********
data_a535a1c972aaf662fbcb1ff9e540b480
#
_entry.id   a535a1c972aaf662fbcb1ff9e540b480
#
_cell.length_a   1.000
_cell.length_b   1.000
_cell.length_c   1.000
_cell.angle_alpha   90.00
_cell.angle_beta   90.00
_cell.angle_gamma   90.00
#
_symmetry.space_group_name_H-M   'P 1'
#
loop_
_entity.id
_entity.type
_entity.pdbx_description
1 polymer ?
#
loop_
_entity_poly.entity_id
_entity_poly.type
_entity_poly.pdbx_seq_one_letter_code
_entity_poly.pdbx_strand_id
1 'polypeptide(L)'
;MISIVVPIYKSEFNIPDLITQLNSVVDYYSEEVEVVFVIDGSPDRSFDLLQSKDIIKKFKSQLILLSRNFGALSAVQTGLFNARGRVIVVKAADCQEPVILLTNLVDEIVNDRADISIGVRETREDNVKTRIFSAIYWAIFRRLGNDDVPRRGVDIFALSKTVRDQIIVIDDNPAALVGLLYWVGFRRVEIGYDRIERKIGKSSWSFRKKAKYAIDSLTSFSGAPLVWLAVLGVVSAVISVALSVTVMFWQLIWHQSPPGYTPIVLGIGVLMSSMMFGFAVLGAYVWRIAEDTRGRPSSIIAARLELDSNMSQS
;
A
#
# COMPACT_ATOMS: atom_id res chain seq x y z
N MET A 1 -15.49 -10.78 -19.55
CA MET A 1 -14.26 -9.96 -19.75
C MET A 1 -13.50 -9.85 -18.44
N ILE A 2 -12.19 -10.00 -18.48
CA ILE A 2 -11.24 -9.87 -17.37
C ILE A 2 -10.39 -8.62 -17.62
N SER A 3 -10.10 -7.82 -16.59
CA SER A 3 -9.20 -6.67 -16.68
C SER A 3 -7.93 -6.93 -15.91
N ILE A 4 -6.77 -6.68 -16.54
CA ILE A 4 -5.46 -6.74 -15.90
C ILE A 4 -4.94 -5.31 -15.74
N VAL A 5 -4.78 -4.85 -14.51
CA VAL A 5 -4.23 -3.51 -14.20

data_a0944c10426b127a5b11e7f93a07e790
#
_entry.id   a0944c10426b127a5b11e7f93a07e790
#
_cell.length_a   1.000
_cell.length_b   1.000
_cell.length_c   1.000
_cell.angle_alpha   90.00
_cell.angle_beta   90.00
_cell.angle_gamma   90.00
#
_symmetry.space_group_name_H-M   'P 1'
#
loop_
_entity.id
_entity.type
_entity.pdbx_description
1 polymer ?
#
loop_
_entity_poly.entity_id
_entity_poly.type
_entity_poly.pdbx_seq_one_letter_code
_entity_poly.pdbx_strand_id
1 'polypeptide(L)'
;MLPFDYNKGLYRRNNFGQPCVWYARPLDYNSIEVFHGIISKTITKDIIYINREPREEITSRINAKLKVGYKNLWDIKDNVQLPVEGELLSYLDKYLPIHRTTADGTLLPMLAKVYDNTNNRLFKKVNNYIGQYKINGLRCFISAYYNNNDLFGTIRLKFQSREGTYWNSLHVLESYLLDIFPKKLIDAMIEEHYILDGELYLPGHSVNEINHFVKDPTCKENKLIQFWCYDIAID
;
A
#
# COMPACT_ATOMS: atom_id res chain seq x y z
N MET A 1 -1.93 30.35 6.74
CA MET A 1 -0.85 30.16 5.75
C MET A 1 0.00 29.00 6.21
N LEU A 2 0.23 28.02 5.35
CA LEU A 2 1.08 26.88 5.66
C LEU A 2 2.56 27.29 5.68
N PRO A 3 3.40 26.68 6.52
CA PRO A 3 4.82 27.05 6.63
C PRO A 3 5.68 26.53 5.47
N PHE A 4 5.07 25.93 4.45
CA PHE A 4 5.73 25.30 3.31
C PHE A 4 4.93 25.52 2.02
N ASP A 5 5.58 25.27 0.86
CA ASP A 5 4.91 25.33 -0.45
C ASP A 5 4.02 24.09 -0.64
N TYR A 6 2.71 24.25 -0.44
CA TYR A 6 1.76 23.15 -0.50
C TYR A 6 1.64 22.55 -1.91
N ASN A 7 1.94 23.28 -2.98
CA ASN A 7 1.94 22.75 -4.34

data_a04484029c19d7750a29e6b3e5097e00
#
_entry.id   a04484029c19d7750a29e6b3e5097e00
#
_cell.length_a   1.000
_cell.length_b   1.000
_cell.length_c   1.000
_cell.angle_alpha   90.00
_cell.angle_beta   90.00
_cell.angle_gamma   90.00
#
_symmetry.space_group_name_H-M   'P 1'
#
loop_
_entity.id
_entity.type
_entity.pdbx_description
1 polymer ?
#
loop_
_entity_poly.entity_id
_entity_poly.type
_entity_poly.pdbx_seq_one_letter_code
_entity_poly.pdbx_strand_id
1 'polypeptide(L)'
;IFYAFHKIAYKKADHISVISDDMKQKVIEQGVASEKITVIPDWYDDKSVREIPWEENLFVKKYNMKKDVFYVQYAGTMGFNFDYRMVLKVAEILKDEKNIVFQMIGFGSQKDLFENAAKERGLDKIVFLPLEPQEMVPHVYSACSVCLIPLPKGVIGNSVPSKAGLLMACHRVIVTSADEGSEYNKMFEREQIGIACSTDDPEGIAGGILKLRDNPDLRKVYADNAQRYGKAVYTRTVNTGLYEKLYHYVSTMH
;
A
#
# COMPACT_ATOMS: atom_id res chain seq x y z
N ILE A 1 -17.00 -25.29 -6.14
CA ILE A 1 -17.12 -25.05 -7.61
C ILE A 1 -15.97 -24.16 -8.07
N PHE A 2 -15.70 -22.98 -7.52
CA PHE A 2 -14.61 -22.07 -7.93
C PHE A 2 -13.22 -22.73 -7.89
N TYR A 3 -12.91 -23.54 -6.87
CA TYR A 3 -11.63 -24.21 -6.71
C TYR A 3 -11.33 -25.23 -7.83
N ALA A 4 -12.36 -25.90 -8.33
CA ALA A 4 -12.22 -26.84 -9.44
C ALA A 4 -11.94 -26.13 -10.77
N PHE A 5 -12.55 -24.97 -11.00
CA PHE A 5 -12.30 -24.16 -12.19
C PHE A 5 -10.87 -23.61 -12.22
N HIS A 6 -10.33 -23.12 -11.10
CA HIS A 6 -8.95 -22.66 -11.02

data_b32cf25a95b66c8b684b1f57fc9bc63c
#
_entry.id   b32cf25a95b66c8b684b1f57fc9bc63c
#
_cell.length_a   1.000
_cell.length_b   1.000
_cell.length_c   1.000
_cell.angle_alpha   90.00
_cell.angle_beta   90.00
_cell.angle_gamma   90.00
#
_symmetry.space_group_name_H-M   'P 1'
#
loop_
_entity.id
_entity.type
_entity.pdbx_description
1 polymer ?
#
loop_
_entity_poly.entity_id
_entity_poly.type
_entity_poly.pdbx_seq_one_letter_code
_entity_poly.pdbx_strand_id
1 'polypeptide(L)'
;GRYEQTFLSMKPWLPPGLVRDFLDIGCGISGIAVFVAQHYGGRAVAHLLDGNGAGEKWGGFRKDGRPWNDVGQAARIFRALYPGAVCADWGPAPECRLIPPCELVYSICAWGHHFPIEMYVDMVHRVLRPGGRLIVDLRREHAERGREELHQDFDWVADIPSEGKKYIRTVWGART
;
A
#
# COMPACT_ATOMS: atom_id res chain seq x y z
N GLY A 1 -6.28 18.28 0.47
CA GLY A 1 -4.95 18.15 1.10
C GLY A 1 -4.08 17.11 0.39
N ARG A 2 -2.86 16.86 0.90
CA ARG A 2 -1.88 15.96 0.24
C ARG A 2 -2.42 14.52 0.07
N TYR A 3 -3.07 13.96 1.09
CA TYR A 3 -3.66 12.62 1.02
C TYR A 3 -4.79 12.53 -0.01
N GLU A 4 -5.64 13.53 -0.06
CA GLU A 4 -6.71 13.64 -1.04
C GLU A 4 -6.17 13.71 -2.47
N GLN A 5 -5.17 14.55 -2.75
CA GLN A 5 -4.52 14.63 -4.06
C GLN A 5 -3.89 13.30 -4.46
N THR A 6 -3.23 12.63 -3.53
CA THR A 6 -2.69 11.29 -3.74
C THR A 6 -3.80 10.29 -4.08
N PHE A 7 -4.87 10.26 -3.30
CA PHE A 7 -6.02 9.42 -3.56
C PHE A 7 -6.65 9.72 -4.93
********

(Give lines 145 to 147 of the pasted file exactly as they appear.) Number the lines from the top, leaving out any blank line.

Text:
#
_cell.length_a   1.000
_cell.length_b   1.000